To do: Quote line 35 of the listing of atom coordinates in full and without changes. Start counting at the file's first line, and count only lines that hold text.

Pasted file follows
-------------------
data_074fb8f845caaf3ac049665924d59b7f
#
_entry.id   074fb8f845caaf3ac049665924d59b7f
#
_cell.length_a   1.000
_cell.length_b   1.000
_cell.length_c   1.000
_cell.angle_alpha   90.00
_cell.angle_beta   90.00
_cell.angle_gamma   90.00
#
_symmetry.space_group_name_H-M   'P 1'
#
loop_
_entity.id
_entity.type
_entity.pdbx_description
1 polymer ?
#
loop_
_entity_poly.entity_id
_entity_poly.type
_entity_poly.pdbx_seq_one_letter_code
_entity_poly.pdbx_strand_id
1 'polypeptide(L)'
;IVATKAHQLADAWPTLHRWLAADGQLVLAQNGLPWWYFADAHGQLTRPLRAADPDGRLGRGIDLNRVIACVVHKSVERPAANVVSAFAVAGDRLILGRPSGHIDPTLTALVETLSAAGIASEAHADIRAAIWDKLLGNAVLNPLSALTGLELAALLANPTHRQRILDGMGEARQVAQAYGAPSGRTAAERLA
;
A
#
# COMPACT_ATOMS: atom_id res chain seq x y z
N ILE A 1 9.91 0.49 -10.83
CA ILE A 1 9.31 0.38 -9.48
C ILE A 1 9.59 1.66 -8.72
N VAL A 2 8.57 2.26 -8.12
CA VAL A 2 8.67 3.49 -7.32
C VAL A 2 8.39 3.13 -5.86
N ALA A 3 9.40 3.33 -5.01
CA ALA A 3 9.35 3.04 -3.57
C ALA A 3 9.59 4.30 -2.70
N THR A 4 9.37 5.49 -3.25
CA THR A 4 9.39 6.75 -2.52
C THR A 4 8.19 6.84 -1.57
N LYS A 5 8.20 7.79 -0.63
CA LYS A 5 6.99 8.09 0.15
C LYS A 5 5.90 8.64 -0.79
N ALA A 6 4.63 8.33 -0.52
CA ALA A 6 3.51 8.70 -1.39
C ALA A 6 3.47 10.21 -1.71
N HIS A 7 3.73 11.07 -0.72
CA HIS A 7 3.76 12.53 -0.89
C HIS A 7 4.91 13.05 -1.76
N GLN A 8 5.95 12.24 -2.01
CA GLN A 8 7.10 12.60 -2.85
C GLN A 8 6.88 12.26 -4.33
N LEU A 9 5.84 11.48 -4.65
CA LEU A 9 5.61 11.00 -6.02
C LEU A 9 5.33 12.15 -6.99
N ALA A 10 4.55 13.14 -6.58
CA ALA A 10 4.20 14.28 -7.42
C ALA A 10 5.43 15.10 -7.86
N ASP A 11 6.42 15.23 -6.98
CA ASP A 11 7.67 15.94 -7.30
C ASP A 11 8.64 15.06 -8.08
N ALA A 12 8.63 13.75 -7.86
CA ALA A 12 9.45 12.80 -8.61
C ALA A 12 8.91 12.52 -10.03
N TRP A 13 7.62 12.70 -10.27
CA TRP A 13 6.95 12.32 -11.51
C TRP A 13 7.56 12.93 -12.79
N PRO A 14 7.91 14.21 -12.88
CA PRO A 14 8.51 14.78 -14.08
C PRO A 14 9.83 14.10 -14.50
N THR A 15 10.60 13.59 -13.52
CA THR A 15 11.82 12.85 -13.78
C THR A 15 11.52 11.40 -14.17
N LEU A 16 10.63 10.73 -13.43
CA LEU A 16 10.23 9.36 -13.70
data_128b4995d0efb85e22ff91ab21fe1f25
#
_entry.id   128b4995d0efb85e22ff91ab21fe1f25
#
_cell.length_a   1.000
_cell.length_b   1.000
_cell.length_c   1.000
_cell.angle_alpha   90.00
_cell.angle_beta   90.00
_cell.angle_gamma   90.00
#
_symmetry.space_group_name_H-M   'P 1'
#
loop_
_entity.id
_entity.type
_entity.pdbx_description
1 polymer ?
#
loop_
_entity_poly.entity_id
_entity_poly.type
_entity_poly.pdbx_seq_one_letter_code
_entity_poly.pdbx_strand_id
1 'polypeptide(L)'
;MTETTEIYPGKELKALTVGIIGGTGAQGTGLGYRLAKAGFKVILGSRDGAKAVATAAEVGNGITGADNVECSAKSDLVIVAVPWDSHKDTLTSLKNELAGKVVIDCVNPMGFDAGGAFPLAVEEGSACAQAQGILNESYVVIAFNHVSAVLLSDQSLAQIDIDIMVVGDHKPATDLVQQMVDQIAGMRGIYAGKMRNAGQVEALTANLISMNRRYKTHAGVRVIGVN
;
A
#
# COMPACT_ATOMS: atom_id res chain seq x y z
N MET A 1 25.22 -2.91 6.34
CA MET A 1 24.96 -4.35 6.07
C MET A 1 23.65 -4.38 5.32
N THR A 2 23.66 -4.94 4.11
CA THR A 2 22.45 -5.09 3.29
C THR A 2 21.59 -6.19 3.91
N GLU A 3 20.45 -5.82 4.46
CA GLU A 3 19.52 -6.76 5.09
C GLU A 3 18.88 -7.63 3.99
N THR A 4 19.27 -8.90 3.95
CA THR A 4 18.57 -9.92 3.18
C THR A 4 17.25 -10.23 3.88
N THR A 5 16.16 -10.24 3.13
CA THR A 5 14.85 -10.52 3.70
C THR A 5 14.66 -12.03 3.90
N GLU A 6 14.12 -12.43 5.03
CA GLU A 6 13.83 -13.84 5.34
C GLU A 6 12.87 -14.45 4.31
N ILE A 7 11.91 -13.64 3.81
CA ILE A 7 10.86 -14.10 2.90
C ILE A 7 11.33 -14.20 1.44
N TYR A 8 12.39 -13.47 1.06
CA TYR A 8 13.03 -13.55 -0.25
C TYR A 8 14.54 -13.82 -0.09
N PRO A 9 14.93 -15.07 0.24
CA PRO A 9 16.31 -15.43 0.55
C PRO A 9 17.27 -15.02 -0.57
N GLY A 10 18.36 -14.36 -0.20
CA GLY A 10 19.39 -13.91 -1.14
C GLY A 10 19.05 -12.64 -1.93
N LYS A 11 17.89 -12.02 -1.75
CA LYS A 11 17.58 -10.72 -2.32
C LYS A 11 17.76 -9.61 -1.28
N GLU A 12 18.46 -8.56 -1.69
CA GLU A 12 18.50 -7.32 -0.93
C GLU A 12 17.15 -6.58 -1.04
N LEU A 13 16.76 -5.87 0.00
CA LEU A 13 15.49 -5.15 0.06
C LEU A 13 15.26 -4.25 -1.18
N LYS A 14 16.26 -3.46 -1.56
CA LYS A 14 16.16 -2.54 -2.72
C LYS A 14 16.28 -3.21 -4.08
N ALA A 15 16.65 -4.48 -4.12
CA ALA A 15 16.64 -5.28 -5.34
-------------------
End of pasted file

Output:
CA VAL A 2 8.67 3.49 -7.32